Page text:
Explaining blogging: it\’s all in the mind apparently.

Flaherty, who studies conditions such as hypergraphia (an uncontrollable urge to write) and writer’s block, also looks to disease models to explain the drive behind this mode of communication. For example, people with mania often talk too much. “We believe something in the brain’s limbic system is boosting their desire to communicate,” Flaherty explains. Located mainly in the midbrain, the limbic system controls our drives, whether they are related to food, sex, appetite, or problem solving. “You know that drives are involved [in blogging] because a lot of people do it compulsively,” Flaherty notes. Also, blogging might trigger dopamine release, similar to stimulants like music, running and looking at art.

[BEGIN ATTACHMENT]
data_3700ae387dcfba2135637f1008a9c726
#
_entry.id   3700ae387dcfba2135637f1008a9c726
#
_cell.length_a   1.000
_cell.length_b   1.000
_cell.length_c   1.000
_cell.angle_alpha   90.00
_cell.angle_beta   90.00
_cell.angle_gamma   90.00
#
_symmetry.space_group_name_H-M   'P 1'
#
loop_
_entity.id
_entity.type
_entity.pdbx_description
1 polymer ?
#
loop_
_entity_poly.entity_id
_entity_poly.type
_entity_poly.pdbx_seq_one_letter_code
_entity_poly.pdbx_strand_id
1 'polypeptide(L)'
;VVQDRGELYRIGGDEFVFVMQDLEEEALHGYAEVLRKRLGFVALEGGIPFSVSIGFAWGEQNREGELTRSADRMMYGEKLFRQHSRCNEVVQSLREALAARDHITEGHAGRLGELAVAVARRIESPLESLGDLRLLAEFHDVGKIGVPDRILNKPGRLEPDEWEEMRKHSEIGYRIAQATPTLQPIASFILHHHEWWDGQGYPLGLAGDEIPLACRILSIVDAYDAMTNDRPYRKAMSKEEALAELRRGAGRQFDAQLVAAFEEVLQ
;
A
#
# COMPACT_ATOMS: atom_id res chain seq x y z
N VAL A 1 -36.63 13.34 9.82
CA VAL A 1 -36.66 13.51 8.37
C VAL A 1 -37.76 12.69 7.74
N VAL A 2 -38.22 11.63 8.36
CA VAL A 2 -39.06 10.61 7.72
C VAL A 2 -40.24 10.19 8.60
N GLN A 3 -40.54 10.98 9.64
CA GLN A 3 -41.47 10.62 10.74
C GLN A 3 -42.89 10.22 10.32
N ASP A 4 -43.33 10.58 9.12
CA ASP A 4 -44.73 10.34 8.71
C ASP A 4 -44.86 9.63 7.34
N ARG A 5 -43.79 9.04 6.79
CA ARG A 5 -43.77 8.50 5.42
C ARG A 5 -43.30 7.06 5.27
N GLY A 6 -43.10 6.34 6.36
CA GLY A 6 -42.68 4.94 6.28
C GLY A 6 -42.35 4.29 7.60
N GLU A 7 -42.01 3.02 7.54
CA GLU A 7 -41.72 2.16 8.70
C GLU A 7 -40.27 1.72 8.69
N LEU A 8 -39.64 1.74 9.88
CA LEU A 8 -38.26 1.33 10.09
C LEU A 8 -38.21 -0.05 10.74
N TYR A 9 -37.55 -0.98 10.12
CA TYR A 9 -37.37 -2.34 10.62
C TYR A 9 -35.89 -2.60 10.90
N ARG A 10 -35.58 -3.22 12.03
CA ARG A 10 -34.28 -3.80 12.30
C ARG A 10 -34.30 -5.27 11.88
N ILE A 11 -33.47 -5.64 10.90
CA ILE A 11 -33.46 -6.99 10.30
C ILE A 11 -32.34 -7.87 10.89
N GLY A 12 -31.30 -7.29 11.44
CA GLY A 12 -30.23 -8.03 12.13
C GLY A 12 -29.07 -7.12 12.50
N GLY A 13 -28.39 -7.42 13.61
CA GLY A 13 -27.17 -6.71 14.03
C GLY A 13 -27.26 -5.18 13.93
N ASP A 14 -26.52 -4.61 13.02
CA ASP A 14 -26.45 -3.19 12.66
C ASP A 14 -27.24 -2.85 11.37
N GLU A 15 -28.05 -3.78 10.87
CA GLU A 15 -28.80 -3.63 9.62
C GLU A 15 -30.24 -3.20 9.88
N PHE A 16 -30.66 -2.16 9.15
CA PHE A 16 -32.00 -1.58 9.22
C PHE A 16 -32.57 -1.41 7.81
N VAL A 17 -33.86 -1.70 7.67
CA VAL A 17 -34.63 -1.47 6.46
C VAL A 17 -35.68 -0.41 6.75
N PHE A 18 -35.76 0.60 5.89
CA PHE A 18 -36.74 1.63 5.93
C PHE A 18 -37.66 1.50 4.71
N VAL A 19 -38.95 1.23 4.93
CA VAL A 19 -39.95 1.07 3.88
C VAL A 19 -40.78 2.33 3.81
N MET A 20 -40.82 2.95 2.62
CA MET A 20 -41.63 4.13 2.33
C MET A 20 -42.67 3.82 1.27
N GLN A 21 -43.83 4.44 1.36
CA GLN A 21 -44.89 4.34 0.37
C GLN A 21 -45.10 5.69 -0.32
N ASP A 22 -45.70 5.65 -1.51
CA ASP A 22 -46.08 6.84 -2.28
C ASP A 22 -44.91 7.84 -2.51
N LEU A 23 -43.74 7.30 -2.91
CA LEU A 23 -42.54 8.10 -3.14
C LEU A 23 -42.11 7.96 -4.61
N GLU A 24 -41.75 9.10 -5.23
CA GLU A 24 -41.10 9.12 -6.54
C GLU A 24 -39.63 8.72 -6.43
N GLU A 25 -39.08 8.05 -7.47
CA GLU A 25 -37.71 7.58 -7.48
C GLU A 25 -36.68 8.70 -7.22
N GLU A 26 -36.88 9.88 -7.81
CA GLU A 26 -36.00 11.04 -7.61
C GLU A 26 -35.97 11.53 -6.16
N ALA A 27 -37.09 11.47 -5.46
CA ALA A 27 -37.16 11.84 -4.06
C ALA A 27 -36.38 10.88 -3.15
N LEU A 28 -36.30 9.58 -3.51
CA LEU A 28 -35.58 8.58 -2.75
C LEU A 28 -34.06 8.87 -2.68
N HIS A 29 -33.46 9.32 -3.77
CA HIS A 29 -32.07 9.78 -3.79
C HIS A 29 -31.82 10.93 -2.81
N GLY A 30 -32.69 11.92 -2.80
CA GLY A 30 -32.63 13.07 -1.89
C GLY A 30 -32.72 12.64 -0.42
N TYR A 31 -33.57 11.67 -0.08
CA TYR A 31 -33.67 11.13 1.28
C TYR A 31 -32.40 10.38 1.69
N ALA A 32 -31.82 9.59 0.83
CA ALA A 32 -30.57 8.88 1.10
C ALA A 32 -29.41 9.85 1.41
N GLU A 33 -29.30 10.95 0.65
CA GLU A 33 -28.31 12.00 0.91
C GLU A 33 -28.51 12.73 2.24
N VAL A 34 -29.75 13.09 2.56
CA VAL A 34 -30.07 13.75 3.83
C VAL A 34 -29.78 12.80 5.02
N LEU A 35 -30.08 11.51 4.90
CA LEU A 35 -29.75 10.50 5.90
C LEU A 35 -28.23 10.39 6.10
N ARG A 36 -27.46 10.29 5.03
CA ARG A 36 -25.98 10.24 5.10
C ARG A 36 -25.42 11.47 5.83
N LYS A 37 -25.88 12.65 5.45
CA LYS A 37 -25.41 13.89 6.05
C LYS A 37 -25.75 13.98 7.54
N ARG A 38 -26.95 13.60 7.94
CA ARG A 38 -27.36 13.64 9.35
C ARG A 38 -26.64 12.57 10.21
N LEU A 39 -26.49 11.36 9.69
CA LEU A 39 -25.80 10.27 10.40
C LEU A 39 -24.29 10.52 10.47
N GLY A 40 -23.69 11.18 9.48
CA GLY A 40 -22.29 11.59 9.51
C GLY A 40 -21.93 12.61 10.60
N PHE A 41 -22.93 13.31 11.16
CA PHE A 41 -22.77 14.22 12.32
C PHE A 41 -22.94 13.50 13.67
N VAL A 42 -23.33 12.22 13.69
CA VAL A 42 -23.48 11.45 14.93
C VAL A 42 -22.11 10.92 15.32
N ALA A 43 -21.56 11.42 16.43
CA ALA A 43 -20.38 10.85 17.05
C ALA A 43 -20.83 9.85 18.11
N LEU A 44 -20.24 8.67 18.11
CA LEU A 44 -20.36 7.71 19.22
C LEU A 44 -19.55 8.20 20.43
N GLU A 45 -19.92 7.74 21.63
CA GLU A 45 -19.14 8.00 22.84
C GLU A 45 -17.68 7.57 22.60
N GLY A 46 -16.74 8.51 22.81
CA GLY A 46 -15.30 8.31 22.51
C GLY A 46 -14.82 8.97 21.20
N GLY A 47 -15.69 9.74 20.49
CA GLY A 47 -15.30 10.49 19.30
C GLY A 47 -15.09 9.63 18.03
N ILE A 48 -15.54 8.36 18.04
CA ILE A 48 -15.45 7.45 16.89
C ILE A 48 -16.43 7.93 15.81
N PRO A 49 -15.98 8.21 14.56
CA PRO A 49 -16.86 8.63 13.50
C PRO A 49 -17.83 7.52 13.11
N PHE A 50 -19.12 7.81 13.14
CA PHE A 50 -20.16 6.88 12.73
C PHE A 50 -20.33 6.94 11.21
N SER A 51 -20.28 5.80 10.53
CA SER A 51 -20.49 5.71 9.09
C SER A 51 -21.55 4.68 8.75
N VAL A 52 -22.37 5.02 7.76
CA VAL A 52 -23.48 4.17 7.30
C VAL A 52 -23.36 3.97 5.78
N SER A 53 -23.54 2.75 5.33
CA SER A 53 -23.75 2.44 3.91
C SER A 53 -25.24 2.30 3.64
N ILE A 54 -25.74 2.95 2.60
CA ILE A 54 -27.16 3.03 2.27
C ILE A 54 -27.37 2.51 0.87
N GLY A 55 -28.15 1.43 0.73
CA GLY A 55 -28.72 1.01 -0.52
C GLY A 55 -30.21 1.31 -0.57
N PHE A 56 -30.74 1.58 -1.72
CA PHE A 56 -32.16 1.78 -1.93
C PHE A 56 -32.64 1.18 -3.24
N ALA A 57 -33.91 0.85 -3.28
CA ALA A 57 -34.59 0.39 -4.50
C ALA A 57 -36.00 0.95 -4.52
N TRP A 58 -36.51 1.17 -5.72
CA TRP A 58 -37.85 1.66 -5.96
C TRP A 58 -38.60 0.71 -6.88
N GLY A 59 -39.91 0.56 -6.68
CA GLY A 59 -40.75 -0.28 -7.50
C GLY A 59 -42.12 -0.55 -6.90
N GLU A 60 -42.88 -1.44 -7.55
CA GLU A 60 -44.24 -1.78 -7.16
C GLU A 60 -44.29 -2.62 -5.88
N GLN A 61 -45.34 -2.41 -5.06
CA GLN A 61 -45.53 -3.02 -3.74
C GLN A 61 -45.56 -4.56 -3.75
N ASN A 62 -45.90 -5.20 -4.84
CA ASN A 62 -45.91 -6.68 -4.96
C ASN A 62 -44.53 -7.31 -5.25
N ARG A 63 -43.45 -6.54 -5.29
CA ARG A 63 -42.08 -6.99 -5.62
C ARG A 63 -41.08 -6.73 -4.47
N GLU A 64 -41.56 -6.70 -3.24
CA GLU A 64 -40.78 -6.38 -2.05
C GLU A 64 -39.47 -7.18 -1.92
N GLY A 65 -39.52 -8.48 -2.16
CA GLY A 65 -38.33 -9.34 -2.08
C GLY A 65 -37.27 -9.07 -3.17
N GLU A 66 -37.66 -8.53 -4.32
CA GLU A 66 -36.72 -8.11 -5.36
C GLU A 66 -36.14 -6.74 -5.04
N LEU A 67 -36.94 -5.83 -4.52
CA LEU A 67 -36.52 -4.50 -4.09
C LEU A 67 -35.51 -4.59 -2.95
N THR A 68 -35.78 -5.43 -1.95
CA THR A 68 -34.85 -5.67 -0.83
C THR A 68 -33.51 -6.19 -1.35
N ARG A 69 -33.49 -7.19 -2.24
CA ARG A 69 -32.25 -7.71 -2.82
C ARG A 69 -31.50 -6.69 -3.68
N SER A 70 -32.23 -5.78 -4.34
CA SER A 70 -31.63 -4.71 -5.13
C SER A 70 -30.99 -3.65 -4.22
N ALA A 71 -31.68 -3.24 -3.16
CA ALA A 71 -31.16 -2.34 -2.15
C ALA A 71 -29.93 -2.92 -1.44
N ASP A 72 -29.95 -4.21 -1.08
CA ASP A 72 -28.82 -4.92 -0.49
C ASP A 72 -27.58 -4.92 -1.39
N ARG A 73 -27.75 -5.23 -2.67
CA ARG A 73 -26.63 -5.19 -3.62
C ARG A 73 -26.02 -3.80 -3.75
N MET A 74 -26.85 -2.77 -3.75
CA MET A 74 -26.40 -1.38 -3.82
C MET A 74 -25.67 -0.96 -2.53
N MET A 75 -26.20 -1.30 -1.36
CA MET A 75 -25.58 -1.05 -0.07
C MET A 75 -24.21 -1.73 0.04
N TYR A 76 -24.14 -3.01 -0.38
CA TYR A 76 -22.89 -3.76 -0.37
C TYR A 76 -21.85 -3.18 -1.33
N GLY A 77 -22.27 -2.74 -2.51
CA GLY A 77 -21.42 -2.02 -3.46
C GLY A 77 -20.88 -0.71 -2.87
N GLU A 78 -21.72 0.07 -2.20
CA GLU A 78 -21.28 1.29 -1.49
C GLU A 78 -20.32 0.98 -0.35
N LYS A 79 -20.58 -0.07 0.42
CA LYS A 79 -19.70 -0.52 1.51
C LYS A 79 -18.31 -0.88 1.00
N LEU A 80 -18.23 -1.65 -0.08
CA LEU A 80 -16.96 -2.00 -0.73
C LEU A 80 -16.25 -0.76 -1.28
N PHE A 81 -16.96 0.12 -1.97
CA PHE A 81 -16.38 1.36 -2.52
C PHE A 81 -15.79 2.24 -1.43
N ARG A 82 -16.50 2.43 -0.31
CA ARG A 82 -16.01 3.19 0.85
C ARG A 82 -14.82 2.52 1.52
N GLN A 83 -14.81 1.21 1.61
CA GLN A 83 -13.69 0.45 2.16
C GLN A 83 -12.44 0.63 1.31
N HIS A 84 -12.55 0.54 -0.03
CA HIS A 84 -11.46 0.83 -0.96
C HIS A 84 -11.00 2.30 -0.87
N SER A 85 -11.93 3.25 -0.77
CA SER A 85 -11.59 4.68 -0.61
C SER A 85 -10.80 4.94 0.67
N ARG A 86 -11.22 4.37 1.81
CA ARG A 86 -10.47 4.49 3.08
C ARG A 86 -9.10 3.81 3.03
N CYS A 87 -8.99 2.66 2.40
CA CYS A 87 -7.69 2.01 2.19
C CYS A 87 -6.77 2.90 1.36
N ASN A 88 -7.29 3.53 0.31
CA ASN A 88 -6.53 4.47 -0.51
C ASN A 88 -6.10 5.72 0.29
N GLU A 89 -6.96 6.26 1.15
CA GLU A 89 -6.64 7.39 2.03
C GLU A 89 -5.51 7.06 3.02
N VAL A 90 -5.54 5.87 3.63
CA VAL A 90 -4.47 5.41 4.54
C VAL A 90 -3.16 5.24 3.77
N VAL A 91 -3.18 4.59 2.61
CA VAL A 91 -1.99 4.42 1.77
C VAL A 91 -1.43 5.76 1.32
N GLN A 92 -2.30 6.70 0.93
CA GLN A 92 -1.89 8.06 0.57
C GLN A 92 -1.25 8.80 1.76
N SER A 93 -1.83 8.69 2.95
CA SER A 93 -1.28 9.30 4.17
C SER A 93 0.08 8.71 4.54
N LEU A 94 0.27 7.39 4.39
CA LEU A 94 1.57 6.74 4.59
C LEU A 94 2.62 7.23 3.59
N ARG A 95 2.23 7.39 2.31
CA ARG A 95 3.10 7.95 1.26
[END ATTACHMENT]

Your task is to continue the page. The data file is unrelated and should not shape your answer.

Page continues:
Dopamine? Similar to opiates consumption then? Hmm, addictive, compulsive….help! I\’m an addict!

2 thoughts on “Hypergraphia”

  1. the article goes on…..’lesions in Wernicke’s area, located in the left temporal lobe, result in excessive speech and loss of language comprehension. People with Wernicke’s aphasia speak in gibberish and often write constantly. In light of these traits, Flaherty speculates that some activity in this area could foster the urge to blog.’

    you could add to that …’or write for the MSM’. That would provide a rich source of empirical evidence. Polly Toynbee, in particular, comes to mind.

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